2011-2012 ChBE Undergraduate AwardsDepartment of Chemical and Biomolecular Engineering (ChBE) undergraduates were among the award recipients at the 2011-2012 A. James Clark School of Engineering's Honors and Awards Ceremony, held April 19. The event honors students from all departments who have demonstrated outstanding academic performance, research, and contributions to their departments or fields. Clark School dean Darryll Pines ChBE professor and undergraduate program director Ray Adomaitis presented the awards.
This year, the awards and their recipients were:
David Arthur Berman Memorial Award
Presented to the student majoring in Chemical and Biomolecular Engineering with the highest cumulative scholastic average at the end of the first semester of his or her junior year, and who has been elected to Tau Beta Pi.
Awarded to Majid Waheed.
Majid Waheed has been a member of Tau Beta Pi and the American Institute of Chemical Engineers since 2011. He has earned semester academic honors and has been on the Dean’s List from Fall 2009 to Fall 2011. Majid has been a teaching fellow for CHBE 101 and ENES 100, and has also worked at the Naval Research Laboratory and the department’s Complex Fluids and Rheology Lab.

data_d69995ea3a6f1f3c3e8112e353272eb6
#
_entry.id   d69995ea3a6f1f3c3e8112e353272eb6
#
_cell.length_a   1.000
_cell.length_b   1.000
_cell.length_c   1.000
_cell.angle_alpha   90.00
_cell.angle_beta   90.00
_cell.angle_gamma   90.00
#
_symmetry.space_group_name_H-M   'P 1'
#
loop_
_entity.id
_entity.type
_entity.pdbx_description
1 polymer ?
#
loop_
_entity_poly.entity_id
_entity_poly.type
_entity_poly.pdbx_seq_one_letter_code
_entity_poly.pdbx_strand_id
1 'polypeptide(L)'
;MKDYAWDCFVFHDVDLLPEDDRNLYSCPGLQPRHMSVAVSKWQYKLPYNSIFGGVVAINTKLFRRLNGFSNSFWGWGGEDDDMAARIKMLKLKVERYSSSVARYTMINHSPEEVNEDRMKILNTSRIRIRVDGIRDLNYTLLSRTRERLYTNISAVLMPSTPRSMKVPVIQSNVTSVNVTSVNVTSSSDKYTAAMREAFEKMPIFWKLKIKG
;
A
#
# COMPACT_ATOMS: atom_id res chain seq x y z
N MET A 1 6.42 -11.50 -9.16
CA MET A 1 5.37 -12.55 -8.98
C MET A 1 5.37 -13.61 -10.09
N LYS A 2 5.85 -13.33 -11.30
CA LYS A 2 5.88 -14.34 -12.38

Presented for excellence in academics, outstanding service to the department, or outstanding leadership in the department.
Awarded to Kosi Aroh and Michael Harris.
Kosi Aroh is a senior who is also majoring in Computer Science. He has earned semester academic honors since he began his studies at Maryland. Kosi is the President of the Terrapin Table Tennis Club, and is a member of the student chapter of the American Institute of Chemical Engineers. He is currently a research assistant in Dr. Zachariah’s lab and has also been a research assistant for Dr. Ehrman as well as Dr. Glotzer’s group through SROP at the University of Michigan, Ann Arbor. He has been an undergraduate teaching fellow for the Department of Chemical and Biomolecular Engineering for the past three semesters. Kosi is also currently a tutor for student athletes.